Mitt Romney’s appearance at the NAACP convention in Houston was the occasion for much media tittering—after all, the candidate’s prior attempts to ingratiate himself with African-Americans had produced some awkward moments. The speech did not disappoint in the awkwardness department — Romney opened with a cringe-worthy line of praise for the convention’s organ music, and the same organ later tried to prematurely usher him off the stage, like a verbose Oscar recipient.
It’s been noted by many that Mitt Romney’s task in Michigan is but a repeat of the one he faced in Florida and Iowa with Newt Gingrich: Confronted with a surging rival (in this case Rick Santorum), he must turn the guns of his “unaffiliated” SuperPAC (which raised more money, from only a handful of people, than his actual campaign last month) on the challenger hard enough to leave him smoldering in the dust by the time voters go to the polls.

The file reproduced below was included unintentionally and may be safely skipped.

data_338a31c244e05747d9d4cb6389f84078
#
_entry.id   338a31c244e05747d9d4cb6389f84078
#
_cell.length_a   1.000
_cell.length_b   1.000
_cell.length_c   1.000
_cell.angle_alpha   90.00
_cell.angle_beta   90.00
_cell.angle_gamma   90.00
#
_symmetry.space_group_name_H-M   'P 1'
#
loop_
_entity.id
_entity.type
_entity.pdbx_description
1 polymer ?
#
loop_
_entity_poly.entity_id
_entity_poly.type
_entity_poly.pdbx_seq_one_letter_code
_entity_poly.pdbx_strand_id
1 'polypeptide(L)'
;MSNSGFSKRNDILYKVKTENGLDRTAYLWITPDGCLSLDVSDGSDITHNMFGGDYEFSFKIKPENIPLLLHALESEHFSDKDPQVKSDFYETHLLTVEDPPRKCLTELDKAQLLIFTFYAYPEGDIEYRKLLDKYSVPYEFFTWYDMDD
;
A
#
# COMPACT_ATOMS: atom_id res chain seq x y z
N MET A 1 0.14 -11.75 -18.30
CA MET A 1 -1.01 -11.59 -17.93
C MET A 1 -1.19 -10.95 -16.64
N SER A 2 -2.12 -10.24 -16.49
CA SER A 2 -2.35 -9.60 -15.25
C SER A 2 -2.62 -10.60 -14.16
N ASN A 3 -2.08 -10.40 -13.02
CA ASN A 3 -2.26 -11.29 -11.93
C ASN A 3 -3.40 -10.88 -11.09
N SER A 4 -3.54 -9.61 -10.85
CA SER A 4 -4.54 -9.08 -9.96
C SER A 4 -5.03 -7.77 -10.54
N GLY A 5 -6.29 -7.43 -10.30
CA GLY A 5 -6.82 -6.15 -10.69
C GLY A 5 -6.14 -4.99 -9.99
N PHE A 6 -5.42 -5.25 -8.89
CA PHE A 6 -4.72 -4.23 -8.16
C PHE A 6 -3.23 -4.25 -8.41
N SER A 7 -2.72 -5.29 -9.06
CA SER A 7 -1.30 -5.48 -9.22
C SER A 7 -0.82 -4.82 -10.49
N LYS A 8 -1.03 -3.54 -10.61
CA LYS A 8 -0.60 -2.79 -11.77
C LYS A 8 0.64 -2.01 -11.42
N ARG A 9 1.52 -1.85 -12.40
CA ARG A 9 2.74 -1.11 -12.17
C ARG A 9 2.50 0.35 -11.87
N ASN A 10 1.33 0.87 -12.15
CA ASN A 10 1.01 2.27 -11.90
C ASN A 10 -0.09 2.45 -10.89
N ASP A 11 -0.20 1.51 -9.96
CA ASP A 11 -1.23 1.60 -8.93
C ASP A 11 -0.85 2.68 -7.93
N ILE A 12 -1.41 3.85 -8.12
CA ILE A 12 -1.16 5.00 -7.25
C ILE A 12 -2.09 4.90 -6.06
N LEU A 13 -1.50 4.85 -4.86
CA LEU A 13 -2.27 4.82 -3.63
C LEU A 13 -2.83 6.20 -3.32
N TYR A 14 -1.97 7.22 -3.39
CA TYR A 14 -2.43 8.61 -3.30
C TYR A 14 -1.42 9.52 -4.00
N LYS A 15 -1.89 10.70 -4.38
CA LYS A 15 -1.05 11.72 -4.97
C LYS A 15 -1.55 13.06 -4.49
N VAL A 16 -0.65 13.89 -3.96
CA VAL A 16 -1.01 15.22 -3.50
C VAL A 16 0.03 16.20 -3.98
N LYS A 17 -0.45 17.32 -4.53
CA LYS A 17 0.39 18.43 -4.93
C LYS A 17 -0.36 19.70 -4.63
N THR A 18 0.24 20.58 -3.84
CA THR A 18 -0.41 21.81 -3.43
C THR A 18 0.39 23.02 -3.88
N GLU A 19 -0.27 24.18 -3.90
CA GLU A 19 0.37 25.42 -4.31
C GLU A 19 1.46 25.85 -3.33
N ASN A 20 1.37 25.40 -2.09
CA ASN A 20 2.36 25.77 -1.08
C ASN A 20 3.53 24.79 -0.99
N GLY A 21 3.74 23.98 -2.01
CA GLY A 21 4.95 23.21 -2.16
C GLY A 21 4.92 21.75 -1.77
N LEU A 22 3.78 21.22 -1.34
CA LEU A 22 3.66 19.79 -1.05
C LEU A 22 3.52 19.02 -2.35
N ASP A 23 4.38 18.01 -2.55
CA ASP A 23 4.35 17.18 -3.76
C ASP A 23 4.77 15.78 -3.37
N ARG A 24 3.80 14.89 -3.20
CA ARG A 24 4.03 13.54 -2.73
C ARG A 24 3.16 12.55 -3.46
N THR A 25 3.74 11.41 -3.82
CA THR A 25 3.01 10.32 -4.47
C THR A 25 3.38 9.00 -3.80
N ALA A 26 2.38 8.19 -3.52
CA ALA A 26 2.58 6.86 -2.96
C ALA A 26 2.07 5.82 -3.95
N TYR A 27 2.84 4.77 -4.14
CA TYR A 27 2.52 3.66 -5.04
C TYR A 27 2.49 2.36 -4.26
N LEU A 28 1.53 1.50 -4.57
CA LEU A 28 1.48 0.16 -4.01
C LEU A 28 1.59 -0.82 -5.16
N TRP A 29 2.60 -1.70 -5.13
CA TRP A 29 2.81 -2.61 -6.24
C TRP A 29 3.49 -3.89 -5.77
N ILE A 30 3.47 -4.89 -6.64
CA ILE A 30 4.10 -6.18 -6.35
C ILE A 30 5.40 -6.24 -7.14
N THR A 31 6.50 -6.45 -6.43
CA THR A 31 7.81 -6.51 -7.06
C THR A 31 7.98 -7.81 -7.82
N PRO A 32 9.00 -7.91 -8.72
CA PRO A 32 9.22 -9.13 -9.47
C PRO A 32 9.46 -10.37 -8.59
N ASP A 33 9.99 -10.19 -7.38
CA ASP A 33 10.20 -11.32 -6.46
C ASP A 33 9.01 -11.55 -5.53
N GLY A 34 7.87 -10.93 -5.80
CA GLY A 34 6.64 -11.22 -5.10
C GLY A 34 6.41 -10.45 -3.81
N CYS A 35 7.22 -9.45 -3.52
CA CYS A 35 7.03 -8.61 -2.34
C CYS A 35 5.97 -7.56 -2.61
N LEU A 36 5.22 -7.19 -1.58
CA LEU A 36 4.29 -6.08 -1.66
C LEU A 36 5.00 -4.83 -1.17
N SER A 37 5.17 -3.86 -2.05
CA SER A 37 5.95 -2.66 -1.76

The most obvious tragedy of the Washington police shootings is the deaths of the four police officers. The fact that the suspected gunman is a convicted felon from Arkansas whose 95-year prison sentence was commuted by then-Governor Mike Huckabee in 2000 is a tragedy for anyone currently in prison in Arkansas who might hope to one day receive executive clemency. Just consider what happened in Massachusetts after Willie Horton.
Picking Bob Menendez was a gamble—that much is clear. When Jon Corzine left the Senate to take over as governor of New Jersey last year, he named Menendez, a longtime Democratic congressman from Hudson County in the northeastern part of the state, to serve out the remainder of his term. It didn’t take long for that decision to look like a significant miscalculation. Running at a time when the national political landscape favored Democrats, Menendez, improbably, seemed headed for defeat.